GEN. PACE: Actually, I'm kind of proud of what the United States Army has done in the last six months. You know, it was just about six months ago when they were missing recruiting goals. And the leadership of the Army looked at that, put more recruiters on the street, put more advertising out there. And for the last six months, the active Army has in fact met its recruiting goals. So I think the leadership of the Army recognized a potential problem, did what they should have done, which is apply more assets and leadership to it, and the results have been proven in the last six months. They're doing very well.

General Pace, showing admirable restraint, properly described what Murtha did on "Nightline" this past Monday night. John Murtha made statements "damaging" to the morale of the troops, "damaging" to the morale of their families, and "damaging" to the vital recruitment efforts of our Armed Forces. That's what the man did, plain and simple, and his sterling resume and past patriotic service notwithstanding, the Congressman from Pennsylvania was out of line on "Nightline" and did a patent disservice to the United States of America, as have the legions in the Democratic Party who applauded Murtha's ignoble statements.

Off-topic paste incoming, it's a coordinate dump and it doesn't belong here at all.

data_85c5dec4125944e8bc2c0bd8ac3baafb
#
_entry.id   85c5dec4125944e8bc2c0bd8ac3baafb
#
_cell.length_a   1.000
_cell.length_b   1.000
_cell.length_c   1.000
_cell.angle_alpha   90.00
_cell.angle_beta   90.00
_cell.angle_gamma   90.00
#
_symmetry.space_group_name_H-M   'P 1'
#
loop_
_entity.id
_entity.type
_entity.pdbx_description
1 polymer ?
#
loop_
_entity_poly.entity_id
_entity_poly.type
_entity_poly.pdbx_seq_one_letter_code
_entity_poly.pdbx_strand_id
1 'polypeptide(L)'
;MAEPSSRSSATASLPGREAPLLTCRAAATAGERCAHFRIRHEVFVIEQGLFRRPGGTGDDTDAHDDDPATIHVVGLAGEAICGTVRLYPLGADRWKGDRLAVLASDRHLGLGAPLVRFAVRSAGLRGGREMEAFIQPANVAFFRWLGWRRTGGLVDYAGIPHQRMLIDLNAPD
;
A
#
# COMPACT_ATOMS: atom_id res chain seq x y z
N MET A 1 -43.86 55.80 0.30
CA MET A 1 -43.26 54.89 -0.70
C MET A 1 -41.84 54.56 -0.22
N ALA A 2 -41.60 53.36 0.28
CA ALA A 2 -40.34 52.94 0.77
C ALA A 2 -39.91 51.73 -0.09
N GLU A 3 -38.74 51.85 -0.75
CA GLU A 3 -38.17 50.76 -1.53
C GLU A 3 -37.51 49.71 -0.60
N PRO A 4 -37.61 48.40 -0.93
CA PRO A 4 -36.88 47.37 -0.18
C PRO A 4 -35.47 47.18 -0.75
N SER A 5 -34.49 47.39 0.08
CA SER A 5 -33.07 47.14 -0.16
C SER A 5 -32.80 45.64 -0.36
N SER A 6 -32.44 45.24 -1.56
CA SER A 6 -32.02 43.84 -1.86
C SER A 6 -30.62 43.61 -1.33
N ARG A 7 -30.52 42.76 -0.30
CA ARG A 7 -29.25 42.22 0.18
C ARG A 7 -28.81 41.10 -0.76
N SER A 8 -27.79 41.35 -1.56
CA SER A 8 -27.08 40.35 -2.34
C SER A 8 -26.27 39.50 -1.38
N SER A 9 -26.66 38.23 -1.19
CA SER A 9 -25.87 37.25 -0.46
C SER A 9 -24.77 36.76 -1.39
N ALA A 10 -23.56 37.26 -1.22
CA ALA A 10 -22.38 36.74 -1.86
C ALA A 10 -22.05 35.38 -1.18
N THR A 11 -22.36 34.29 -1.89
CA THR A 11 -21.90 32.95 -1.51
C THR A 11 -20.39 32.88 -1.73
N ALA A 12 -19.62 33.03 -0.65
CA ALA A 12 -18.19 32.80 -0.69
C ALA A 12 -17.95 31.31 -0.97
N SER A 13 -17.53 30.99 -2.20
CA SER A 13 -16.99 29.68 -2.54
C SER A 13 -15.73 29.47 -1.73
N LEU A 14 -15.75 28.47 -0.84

FOLLOW-UP: John Murtha not only doesn't want a victory by American Forces and their allies in Iraq, but he doesn't even want so much as the appearance of a victory. That to me is rank defeatism.

FOLLOW-UP II: Michelle Malkin links to a Mudville Gazette post carrying the story of an Army veteran of the GWOT in Afghanistan who confronted Rep. Murtha this week. Good stuff!

FOLLOW-UP III: Now Michelle Malkin has come up with a video clip of the Army veteran confronting John Murtha! She calls it "priceless."

FOLLOW-UP IV: Sergeant Seavey had company -- a Vietnam War veteran, General Wagner -- according to Michelle Malkin and Wagner addressed Rep. Murtha as well.